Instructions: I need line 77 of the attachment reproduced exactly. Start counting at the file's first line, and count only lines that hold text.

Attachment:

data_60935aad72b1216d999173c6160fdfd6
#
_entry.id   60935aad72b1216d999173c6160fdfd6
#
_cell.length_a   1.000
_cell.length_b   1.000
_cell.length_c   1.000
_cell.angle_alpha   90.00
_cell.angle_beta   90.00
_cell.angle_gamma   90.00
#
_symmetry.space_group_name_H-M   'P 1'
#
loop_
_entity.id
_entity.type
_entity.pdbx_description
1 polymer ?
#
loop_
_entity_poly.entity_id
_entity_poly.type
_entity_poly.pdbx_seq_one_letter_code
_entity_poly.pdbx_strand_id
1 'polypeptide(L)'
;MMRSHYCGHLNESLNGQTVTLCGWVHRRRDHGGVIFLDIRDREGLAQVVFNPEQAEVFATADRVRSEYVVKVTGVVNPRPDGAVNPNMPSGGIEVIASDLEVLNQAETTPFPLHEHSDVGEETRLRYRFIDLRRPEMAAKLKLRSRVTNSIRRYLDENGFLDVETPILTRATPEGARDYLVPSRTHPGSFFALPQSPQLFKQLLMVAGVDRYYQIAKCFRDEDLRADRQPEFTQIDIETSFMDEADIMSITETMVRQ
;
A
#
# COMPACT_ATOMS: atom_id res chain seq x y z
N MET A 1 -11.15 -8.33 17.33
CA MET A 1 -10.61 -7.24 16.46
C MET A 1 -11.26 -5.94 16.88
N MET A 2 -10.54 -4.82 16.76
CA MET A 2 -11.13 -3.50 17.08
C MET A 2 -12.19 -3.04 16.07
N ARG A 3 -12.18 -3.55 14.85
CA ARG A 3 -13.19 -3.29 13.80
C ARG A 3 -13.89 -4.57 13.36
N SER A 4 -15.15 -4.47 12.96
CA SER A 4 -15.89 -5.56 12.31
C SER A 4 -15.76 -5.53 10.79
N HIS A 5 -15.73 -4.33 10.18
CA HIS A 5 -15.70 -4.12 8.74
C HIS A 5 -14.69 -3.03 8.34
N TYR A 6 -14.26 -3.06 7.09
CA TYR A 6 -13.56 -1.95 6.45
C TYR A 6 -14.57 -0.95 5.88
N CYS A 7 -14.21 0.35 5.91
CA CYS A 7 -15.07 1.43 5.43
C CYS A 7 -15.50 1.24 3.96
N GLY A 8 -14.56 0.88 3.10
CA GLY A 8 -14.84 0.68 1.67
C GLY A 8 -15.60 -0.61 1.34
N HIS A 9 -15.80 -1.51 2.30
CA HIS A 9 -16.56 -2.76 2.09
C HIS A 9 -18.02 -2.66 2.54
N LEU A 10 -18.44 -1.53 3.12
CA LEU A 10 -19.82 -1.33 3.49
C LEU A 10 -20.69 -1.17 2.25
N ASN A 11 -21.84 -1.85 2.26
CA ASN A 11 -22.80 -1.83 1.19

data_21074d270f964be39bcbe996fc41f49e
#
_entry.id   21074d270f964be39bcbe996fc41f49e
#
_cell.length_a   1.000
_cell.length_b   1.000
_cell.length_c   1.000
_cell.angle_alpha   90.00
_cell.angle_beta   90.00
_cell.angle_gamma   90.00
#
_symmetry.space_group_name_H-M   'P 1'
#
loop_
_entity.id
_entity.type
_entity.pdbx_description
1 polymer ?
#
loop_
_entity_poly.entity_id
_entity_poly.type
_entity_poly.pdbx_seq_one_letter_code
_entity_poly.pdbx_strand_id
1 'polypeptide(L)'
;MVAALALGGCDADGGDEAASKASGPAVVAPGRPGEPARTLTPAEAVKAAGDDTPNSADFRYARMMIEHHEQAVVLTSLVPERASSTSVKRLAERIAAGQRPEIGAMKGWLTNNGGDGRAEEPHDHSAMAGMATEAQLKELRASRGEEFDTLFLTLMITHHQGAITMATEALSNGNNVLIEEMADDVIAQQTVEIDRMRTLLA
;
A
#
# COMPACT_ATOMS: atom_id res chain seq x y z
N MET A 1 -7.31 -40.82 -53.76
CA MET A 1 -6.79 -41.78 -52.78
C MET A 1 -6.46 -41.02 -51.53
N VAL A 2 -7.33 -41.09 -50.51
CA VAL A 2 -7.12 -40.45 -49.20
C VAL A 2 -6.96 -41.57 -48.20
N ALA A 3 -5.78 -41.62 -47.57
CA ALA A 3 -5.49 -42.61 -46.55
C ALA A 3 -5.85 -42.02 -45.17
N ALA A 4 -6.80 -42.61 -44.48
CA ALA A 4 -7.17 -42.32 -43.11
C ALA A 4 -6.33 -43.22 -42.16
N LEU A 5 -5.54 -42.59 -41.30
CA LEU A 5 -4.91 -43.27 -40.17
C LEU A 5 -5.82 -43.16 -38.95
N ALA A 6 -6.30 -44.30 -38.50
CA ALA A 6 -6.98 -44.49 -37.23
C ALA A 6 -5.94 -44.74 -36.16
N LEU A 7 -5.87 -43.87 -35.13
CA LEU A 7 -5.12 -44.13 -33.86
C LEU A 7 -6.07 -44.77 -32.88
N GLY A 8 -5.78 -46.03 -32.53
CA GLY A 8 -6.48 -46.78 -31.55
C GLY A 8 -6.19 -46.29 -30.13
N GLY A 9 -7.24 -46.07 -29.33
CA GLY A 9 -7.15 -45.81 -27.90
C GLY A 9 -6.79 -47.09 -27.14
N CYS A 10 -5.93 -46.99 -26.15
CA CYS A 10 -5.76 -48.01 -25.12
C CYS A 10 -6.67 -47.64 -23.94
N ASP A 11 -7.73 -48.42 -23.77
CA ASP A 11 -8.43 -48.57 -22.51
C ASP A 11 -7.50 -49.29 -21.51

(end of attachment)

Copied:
_entity.id